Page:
Hoops coach Cynthia Cooper-Dyke has been accused of abuse by former players


Cynthia Cooper-Dyke

Cynthia Cooper-Dyke
photo: AP

How often can the system fail its female athletes? Today’s latest report on an abusive trainer from the athlete feels like it is just the next in a long line of mistreatment of female athletes by their coaches and institutions who willingly overlook complaints.

The case being reported today is a little better known because coach Cynthia Cooper-Dyke, dubbed the “Michael Jordan of women’s basketball,” is a pillar of the sport and has made a name for herself as one of the greatest players of all time at the collegiate, professional and international levels. Perhaps that’s why she was able to transition from college job to college job when her athletes came forward and were turned away at the door, while the administration stood by Cooper-Dyke firmly as she allegedly became a basketball player physically, mentally, and emotionally abused.

The account is somewhat graphic in its details, detailing Cooper-Dyke calling her players “Bitch,” “Pussy,” and “Retarded,” pretending to have oral sex with a male assistant coach, and frequently and inappropriately altering their sex lives Athletes Comments forcing athletes to survive injuries and physically punishing one athlete to the point of violently vomiting and scraping skin from her knees and shoulders. It goes on – at UNC-Wilmington, at USC, at Texas Southern, at Prairie View A&M. Some former players spoke on the record and others, but the sentiment abounded: Cooper-Dyke had grossly abused her power as a trusted adult in these girls’ lives.

And that happens at all levels of women’s sport. Take the NWSL a professional league in which several Only last year, coaches were accused of abuse in the form of racist and bigoted statements, verbal abuse and even sexual assault of players. Last month was the head coach of the University of Florida women’s soccer team fired after complaints of verbal abuse just a season later. The Syracuse women’s basketball coach resigned in 2021 after players made allegations of physical harassment and offensive language. Illinois fired her head women’s basketball coach in 2017 after players filed a lawsuit alleging a racially abusive environment within the program.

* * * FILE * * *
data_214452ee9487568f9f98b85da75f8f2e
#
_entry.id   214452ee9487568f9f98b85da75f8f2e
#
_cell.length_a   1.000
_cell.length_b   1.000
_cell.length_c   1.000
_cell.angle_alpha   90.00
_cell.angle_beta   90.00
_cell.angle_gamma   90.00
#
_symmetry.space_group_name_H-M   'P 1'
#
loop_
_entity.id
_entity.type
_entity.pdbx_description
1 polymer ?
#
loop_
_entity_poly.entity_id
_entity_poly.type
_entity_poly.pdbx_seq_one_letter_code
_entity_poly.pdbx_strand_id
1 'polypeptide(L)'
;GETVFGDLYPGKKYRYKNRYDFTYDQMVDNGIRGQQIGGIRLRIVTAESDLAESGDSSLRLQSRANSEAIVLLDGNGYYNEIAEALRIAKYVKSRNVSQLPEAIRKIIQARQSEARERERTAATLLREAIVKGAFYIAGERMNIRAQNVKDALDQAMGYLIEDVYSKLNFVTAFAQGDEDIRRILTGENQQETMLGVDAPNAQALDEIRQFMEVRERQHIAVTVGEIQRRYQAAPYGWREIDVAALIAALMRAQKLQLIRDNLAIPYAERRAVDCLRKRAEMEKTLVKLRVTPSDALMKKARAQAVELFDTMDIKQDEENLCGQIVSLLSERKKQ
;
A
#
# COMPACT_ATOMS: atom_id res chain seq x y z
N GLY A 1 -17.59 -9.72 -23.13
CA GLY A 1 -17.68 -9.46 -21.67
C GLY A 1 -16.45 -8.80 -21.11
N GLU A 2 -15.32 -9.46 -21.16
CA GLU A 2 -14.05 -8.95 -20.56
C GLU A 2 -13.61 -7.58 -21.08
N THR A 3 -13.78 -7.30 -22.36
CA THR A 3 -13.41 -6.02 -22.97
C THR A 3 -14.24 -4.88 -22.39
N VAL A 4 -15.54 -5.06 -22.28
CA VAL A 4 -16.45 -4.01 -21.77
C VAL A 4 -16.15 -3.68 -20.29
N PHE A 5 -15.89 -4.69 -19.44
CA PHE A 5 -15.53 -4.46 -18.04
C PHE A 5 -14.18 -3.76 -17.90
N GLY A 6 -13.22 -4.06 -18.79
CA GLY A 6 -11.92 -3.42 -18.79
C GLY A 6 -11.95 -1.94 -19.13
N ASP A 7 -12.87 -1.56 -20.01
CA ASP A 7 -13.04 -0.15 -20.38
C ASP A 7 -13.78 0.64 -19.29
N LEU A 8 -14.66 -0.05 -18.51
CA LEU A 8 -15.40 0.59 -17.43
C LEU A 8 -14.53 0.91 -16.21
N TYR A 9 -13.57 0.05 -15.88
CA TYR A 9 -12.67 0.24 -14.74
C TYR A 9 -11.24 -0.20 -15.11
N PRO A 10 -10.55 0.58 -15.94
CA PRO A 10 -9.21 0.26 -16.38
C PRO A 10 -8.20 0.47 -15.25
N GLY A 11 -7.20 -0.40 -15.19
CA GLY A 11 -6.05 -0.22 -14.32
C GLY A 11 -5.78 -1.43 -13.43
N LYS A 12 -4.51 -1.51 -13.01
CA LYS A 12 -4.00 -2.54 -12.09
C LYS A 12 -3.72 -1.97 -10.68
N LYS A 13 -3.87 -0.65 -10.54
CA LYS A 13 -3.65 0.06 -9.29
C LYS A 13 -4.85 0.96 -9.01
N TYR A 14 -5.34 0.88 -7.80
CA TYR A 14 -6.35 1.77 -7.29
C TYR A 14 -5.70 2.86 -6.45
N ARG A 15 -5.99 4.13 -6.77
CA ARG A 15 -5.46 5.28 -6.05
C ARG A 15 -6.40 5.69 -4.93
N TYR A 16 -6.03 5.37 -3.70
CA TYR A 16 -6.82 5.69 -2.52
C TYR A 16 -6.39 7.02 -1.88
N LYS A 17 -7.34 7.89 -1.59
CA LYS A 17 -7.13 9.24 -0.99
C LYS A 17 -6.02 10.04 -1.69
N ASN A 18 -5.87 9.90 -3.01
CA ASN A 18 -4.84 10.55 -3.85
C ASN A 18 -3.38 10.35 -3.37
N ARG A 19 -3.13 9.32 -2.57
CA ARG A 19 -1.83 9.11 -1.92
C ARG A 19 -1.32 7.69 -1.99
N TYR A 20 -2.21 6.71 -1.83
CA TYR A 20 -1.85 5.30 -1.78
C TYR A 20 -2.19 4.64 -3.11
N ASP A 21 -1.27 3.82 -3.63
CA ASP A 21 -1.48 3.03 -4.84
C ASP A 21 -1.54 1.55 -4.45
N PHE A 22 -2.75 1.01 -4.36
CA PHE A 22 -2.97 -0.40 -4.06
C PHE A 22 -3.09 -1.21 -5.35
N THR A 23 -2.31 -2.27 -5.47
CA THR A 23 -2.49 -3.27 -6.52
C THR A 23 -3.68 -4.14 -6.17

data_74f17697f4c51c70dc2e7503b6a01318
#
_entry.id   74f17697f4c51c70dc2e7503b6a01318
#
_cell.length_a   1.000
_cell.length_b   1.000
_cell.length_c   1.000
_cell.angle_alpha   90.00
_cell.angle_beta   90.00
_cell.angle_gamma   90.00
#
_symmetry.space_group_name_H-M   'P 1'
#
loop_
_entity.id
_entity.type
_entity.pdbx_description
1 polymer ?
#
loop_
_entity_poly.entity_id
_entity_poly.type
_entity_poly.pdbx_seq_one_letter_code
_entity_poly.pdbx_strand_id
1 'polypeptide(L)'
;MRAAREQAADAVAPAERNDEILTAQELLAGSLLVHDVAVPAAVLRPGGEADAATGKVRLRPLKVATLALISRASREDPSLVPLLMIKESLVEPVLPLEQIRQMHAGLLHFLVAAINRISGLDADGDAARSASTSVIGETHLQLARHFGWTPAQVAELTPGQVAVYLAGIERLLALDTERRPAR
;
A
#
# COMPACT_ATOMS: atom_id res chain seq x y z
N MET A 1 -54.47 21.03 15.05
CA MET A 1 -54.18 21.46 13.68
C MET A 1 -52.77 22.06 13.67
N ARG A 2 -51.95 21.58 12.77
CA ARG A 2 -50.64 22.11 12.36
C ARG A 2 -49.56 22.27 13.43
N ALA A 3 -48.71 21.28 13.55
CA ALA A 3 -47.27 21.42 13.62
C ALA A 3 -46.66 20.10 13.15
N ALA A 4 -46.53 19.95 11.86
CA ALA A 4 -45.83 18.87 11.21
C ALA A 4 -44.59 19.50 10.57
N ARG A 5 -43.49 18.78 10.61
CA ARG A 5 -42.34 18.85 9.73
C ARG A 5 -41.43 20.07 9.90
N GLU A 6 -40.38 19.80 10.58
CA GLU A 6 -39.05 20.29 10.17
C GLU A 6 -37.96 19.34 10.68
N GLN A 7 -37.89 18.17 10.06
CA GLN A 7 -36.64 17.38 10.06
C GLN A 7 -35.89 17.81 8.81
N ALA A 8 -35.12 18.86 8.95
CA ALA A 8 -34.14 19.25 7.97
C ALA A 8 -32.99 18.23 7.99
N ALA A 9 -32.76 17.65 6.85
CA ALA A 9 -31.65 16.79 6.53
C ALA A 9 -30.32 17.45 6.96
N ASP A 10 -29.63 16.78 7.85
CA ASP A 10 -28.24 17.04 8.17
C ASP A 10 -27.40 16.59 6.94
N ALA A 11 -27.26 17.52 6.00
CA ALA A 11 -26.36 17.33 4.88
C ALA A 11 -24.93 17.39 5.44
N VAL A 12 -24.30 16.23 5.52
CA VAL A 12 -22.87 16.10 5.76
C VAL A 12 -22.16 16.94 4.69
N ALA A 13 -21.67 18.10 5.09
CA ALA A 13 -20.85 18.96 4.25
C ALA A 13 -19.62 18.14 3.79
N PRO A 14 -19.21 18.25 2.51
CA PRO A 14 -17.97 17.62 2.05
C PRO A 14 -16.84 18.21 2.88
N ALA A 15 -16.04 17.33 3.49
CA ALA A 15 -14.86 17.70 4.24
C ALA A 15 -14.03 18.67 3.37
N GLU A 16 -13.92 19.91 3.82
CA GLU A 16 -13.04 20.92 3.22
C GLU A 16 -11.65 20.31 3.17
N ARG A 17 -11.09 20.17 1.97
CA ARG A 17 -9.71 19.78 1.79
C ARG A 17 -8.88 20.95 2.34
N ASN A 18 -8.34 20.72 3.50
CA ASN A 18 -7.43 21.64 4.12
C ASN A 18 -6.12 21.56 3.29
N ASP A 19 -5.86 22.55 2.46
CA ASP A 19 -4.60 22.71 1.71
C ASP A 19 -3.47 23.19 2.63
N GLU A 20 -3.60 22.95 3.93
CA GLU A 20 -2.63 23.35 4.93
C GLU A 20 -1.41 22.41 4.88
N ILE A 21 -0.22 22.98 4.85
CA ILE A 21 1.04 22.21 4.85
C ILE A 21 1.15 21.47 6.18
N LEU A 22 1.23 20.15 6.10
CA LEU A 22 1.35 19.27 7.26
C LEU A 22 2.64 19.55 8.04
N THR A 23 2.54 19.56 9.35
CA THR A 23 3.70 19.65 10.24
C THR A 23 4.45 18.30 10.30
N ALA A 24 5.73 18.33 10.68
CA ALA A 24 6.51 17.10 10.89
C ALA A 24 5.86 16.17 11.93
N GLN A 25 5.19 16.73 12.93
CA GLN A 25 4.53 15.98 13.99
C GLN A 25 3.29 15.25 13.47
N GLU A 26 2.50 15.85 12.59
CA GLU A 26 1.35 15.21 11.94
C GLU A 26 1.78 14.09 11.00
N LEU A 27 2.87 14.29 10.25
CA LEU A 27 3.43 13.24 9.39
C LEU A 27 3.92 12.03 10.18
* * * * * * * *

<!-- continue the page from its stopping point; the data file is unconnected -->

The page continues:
The disheartening thing about this list and the Cooper-Dyke piece is that we only know about these lists and which the admins presciently got rid of. Many players’ concerns regarding Cooper-Dyke have been dismissed, and it would be foolish to think that this sort of dismissal is unique to the schools where she trained.

Women’s sport faces many hurdles and challenges, and while its growth in popularity, viewership, and funding over the last few decades has been truly encouraging, this article truly emphasizes that the issues that need to be addressed in women’s sport are: In the general public, not always necessary.

It’s not about “being soft,” it’s about treating collegiate athletes with some decency and respect. Bobby Knight’s behavior towards gamers has long been overlooked because he was winning, but publicly humiliating young adults isn’t “tough love,” it’s an abuse of power and has the potential to be incredibly psychologically damaging, an effect many of them experience the feeling described by women in The Athletic.

The new era of student-athlete empowerment seems like an indescribable commodity in such situations. The ability to switch at will and use your voice to express yourself should hopefully help alleviate some of those programming disasters. But first and foremost, administrators and executives need to believe athletes when they say something is wrong, rather than letting the likes of Cooper-Dyke go unchecked for years.

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